Edward Lear, Nave of Arundel Church


“Nave of Arundel Church,” from M.A. Tierney, The History and Antiquities of the Castle and Town of Arundel: Including the Biography of Its Earls, from the Conquest to the Present Time. London: G. And W. Nicol, 1834. Volume 2, facing p. 743.

This is perhaps Edward Lear’s first published non-zoological illustration; he must have made it during one of his frequent visits to Arundel, where his sister Sarah had married and where he met some of his first supporters.

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Edward Lear, Stylida (1848)


Edward Lear, Stylida, Greece.

Inscribed and dated twice ‘Stylida/26.June.1848’ (lower left and in pencil lower right), also inscribed ‘(84)’ (lower right) with further annotations throughout. Pen and ink and watercolour. 14 x 23.2cm (5 1/2 x 9 1/8in).

Lieutenant Colonel C.J.B. Church

Sheffield, Graves Art Gallery, Edward Lear, July 1964, no. 84.

Lt. Col. Church was the grandson of Charles Marcus Church who was Edward Lear’s companion during his earliest travels in Greece in 1848. The two men remained friends until Lear’s death in 1888. Upon his death, Lear bequeathed Charles Church more than 100 sketches made in Greece while they were together.


Edward Lear’s diary of the journey in Greece with Church.

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Edward Lear, Cannes and the Esterel Mountains (1865)


Edward Lear, Cannes and the Esterel Mountains, France.
Watercolor with pen and brown ink over traces of pencil; inscribed lower left: Cannes. 8 April 8am 1865, extensively inscribed with color notes. 355 by 555 mm; 13 7/8  by 21 7/8  in.

Lear drew this large-scale and very fine view of Cannes on the morning of 8 April 1865, towards the end of an extended stay in the south of France. He was primarily there to build a body of work for an exhibition that he intended to hold in London later in the year. He based himself at Nice and from there he visited the local towns along the coast. Lear must have found Cannes particularly inspirational for alongside drawing the port and its environs, he also penned his nonsense poems The History of the Seven Families of the Lake of Pipple-Popple.1

1. V. Noakes, Edward Lear 1812-1888, London 1985, p. 172

A. Davidson;
with Agnew’s, London, by 1973;
J.J. Carteer, Paris


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Edward Lear, The Plains of Bethany


Edward Lear, The Plains of Bethany.
Signed with monogram (lower left). Oil on canvas. 9 ½ x 18 3/8 in. (24.1 x 47.6 cm.)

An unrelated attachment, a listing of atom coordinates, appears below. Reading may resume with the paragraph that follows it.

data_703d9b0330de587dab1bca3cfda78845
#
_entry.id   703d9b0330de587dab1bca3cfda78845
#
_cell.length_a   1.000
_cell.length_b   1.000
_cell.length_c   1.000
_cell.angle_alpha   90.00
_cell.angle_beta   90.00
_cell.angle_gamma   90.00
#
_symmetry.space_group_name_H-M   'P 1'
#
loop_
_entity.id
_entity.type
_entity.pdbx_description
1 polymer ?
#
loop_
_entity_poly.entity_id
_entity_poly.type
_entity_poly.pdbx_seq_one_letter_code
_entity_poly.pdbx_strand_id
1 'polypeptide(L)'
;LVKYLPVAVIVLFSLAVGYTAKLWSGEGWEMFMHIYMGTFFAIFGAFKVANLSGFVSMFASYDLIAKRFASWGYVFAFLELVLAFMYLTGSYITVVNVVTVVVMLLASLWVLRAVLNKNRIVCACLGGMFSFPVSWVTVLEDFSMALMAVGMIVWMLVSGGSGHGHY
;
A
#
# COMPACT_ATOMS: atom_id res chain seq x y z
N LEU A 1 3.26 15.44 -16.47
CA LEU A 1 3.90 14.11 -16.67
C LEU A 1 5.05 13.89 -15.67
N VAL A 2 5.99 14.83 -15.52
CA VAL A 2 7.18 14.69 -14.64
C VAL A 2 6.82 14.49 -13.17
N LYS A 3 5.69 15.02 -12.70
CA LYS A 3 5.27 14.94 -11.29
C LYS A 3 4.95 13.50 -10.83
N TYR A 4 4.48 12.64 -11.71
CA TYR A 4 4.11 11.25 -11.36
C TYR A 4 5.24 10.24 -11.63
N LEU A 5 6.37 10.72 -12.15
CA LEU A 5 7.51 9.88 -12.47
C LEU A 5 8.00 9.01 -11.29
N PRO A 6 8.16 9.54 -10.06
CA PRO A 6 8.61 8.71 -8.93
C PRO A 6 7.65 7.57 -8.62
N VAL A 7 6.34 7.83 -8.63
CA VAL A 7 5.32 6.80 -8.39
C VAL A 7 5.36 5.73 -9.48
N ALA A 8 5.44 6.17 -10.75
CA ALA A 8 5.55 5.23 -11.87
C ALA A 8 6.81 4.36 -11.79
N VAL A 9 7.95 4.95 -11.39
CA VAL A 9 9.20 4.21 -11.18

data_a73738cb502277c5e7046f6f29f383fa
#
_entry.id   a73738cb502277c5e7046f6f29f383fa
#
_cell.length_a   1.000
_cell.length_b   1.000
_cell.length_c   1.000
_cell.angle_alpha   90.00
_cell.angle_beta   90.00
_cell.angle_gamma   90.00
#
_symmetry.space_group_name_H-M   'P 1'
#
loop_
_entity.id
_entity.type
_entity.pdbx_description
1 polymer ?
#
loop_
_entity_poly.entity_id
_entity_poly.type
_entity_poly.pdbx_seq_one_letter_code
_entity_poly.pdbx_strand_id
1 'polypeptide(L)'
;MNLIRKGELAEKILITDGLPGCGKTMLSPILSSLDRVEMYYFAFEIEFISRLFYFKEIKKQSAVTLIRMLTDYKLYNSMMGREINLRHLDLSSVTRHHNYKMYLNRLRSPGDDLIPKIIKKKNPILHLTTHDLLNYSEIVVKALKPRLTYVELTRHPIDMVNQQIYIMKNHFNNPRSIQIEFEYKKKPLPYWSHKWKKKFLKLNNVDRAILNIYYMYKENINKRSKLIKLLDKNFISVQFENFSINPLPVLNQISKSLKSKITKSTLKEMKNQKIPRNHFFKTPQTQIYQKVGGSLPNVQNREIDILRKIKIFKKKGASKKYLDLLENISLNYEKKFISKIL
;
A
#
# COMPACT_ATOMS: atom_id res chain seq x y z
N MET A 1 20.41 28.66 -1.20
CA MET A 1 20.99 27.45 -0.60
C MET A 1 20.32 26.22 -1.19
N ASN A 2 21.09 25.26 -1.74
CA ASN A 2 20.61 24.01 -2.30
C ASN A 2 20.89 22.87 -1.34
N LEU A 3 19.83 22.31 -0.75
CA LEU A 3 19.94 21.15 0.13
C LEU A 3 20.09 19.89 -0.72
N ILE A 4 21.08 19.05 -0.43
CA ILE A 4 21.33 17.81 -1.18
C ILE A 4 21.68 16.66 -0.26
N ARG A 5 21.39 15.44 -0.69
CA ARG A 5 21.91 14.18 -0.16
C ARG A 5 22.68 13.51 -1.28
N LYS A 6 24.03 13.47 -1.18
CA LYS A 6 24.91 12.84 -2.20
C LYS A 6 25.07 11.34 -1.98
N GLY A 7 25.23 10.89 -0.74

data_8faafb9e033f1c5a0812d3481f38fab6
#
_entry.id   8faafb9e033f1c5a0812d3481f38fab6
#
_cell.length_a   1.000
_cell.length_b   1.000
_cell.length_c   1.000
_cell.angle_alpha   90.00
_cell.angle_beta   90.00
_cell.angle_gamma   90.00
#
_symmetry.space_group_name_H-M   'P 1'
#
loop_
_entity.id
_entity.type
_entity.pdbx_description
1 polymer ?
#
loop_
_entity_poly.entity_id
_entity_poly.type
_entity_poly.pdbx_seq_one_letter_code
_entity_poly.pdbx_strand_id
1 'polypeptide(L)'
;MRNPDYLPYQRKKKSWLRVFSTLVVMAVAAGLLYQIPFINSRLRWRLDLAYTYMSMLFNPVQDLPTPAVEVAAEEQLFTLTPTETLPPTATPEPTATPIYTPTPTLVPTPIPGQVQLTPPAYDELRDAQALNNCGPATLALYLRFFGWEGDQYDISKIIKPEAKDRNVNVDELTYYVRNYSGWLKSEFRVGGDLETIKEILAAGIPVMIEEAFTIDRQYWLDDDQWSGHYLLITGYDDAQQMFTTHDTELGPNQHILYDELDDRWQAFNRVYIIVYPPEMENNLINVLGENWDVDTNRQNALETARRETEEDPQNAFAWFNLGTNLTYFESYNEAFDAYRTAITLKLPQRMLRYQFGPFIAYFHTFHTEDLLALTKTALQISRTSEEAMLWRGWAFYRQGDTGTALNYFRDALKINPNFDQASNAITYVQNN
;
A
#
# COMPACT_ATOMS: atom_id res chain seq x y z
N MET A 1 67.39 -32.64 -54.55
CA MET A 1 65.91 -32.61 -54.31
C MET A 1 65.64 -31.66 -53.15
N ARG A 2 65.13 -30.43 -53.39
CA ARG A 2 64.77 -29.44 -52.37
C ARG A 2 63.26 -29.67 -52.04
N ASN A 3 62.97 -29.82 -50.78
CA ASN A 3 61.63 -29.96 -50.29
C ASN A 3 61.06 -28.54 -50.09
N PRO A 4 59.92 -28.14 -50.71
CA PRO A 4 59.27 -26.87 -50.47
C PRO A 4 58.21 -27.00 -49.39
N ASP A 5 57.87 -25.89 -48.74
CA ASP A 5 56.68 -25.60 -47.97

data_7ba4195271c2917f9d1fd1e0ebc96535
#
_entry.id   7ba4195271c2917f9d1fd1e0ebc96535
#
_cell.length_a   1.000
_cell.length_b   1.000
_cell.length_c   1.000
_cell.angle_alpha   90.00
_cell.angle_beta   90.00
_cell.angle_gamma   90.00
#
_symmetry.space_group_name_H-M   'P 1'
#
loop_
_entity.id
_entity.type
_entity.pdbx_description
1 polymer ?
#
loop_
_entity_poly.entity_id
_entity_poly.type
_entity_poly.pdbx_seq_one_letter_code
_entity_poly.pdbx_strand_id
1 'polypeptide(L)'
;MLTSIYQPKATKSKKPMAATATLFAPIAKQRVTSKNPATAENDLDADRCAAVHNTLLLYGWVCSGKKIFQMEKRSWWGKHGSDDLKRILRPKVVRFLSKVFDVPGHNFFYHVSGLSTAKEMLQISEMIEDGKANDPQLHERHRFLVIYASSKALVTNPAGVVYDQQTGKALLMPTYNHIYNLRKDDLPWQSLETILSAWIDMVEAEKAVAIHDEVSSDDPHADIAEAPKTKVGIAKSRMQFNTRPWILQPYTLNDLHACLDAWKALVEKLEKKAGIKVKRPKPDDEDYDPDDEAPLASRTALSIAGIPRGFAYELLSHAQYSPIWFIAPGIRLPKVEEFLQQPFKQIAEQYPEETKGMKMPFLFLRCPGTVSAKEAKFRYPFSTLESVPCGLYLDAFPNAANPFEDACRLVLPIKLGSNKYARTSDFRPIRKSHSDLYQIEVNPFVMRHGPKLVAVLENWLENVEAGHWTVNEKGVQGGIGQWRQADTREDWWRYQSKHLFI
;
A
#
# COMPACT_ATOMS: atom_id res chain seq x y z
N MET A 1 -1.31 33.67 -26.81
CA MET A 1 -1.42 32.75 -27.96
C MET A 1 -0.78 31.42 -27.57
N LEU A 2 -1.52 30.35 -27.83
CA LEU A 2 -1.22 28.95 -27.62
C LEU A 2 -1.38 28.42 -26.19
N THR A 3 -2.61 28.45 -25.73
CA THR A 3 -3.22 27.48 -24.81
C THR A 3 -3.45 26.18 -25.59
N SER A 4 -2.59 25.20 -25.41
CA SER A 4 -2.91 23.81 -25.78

Jerusalem, with its powerful biblical associations, was the goal of many artist-travellers to the Near East in the 19th Century. Edward Lear, aware of the particular veneration in which the city was held, wrote as early as 1848 of his desire to visit the Holy Land: ‘How I wish someone would pay my way to Palestine; I should like to see Jerusalem of all things’. After two earlier attempts had failed, his journey was eventually enabled by a commission from Lady Waldegrave, one of the most loyal of his patrons. He reached Jerusalem on 27 March 1858, and the next day, Palm Sunday, explored the country immediately outside the walls. The city was crowded with Easter pilgrims however, and he decided to continue his journey south to Petra.

The little village of Bethany lay on the eastern slopes of the Mount of Olives, reputedly the Biblical site of the Tomb of Lazarus, and is now the village of Al-Azariyeh. Lear wrote to Lady Waldegrave about his travels out of Jerusalem: ‘Every path leads you to a fresh thought: – this takes you to Bethany, lovely now as it ever must have been: quiet, still little nook of valley scenery. There is Rephaïm & you see the Philistines crowding over the great plain – Down that ravine you go to Jericho: from that point you see the Jordan and Gilead…I cannot conceive any place on Earth like Jerusalem for astonishing and yet unfailing mines of interest’ (27 May 1858, cited in Lady Strachey, Letters of Edward Lear, London, 1907, p. 107).

This painting, believed to have been executed in 1879, is based on a watercolour sold in these Rooms on 17 November 1992 (lot 104), which is inscribed ‘Bethany/Edward Lear: del. 1858.’ and is dedicated to ‘Miss Baring. Stratton Hall. Mitcheldever. Hants.’ It had passed down by descent to Thomas George Baring, 1st Earl of Northbrook. A larger version of the drawing, without the figures (12¾ x 20in. and inscribed ‘Bethany 25 of April./1858’), was sold in these Rooms on 10 July 1984 (lot 280) as having been in the collection of Franklin Lushington.